Why do some tree leaves turn red?

By September 17th, 2013 at 11:43 am | Comments (4)

SciStarter has a whole round-up of tree-related projects for you this season. Branch out into citizen science!

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Walking around my neighborhood the other day, I was casually observing the local flora when I was struck by the redness of one particular set of leaves. While the tree pictured is not the exact one I spied upon, look at how vibrant these colors are! I began to wonder why this tree turned red while the others around it stayed orange and yellow. To begin, we must learn about why autumn leaves deviate from their greener shades in the first place.

As you probably already know, the color that most plants have is derived from chlorophyll, the yellow-green pigment found in chloroplasts responsible for allowing photosynthesis to take place. If you’ve forgotten how this process works, Crash Course Biology has a great video for this. While there are multiple forms of chlorophyll, it is generally true that most reflect green light, causing for plants to appear the way they do. (This raises the even better question of why aren’t plants black, but that deserves its own post.)

So, what happens to the chlorophyll as we approach the cooler months? When the temperature drops, deciduous plants slow the production of chlorophyll in preparation for the dormant period they will undergo during the winter. The plants will then be able to conserve energy by halting all photosynthetic processes during the lack of available sunlight. As this happens, orange and yellow carotenoids present in the leaves are exposed. These are pigments that are normally produced in leaves that help to absorb additional energy from the sun that is passed along to the chlorophyll and also to prevent auto-oxidation (basically the wear down of cells due to free radicals) from occurring. In addition to all of this, the plant begins to produce a cell wall between the stem and the leaf called an abscission layer. This will eventually cause for the leaf to be completely separated from the plant, allowing for it to fall to the ground.

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Absorption spectrum of chlorophyll A & B

Okay. We’ve covered green, orange, and yellow, but what produced the scarlet beauty found above and why doesn’t it occur in all trees? The answer is anthocyanins. If you’ve ever eaten a blueberry, raspberry, pomegranate, or any other fruit that can stain your hands and clothes, you’re probably already familiar with these little molecules. These pigments are similar to the carotenoids mentioned above but serve a different purpose. In cases during the late summer when plants are beginning to slow their photosynthetic processes but there is still plenty of sunlight abound, the leaves can actually be harmed by receiving too much high-intensity light in the region of Photosystem II (photoinhibition). In order to prevent this damage, the plant begins to synthesize anthocyanins to permeate through the leaves’ surfaces. Because of its red color, the pigment absorbs a large amount of the high energy visible and ultraviolet photons striking the plant, basically acting as a “plant sunscreen.” (Check out how you can even build your own anthocyanin-based solar cell!) Additionally, anthocyanins are good indicators of plant stressors including freezing temperatures and low nutrient levels.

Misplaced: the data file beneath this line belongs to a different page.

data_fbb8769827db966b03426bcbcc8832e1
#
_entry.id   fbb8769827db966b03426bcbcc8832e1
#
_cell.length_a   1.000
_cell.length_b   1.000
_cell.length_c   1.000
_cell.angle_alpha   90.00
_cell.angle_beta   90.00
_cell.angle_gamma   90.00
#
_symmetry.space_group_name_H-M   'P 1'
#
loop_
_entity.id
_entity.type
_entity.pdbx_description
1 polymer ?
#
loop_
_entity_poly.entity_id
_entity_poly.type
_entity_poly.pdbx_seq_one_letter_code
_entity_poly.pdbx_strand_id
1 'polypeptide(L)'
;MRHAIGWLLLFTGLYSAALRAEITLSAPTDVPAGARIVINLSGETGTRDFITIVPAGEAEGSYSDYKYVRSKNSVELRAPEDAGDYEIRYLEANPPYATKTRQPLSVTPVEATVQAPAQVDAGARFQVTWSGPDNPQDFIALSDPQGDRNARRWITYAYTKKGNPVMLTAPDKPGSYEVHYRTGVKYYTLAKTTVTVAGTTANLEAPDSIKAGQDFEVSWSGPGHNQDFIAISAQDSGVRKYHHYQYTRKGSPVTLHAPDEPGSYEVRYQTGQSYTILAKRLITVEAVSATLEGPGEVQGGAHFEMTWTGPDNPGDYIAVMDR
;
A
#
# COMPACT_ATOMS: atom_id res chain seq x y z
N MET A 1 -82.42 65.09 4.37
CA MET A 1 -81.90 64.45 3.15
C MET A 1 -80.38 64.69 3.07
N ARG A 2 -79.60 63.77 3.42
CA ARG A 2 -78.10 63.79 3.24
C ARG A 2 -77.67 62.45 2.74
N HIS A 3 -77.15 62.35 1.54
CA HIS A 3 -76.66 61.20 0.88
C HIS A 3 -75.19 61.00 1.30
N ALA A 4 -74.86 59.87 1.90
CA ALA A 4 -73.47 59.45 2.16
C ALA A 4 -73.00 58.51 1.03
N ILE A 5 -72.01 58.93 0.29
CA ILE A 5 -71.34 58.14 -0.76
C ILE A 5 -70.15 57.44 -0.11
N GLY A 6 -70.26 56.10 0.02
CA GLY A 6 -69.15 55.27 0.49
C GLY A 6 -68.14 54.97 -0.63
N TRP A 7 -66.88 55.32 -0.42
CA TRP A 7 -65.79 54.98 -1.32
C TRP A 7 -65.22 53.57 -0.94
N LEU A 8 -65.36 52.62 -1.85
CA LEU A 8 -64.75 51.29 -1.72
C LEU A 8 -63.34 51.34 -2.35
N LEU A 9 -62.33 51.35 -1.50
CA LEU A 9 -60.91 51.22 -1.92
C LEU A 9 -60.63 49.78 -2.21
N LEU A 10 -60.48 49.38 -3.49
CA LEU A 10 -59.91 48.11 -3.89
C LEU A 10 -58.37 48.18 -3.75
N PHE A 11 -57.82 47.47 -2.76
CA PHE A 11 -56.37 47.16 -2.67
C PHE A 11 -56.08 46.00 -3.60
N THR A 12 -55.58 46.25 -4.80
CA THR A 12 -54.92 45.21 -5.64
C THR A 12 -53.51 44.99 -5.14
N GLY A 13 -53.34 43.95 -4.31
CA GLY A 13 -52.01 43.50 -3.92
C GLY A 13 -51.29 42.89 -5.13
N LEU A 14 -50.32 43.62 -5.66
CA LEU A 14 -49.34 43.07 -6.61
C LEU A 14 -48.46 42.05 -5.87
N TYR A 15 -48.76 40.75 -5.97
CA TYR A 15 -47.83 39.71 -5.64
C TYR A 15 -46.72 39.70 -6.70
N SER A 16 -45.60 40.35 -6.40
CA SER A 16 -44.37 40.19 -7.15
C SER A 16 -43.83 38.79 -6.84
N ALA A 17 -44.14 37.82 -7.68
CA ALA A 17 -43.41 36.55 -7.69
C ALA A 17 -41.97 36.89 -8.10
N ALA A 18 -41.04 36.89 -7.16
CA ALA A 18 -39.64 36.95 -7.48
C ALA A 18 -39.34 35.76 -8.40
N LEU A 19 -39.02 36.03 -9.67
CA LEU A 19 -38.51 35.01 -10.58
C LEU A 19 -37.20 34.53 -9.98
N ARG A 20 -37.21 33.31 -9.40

Next time you see a particularly red tree, make sure to think about its environment! Does it receive an abundance of light? Has it been particularly cold? Feel free to comment with links to your own pictures of vibrant trees and plants!

Just like leaves, citizen science also happens to grow on trees! Don’t believe us? Check out our tree projects round-up!

References:

Why do leaves change color and turn red?

Carotenoid-to-chlorophyll energy transfer

Understanding Vegetation and Its Reflectance Properties

Winter Adaptations of Trees

Photo: Public Domain Pictures, Wikipedia


This was a guest post by Joe Diaz, a science educator and enthusiast. Follow @RealJoeDiaz. View the original post.

  • Curious George

    I have a red tree of my own in the back yard but it’s leaves are red all summer long. They’re supposed to be red because of the type if tree it is, but I’ve wondered if the anthocyanins practically act as sunscreen then how does this tree preform the procedure of photosynthesis . Is the pigment of the tree simply red or is there more to do with it?

  • Arvind Suresh

    Excellent question! Made me wonder and do a little digging around myself. Turns out plans with red leaves still do have chloroplasts to do photosynthesis but the anthocyanins dominate. In your case the tree maybe of a particular variety that does not need much sunshine and so the anthocyanins act to be protective? One thing to do would be to look at the leaves that get very little sunlight and see if they have patches of green or a green/grey tint to it. In any case this seems to be an active area of research! See here http://www.nytimes.com/2013/07/23/science/how-does-a-plant-with-red-leaves-support-itself-without-green-chlorophyll.html

  • Curious George

    Thanks

  • Swati Bhatt

    Nice and amazing article for leaves turn red. very informative post thanks for sharing Government Job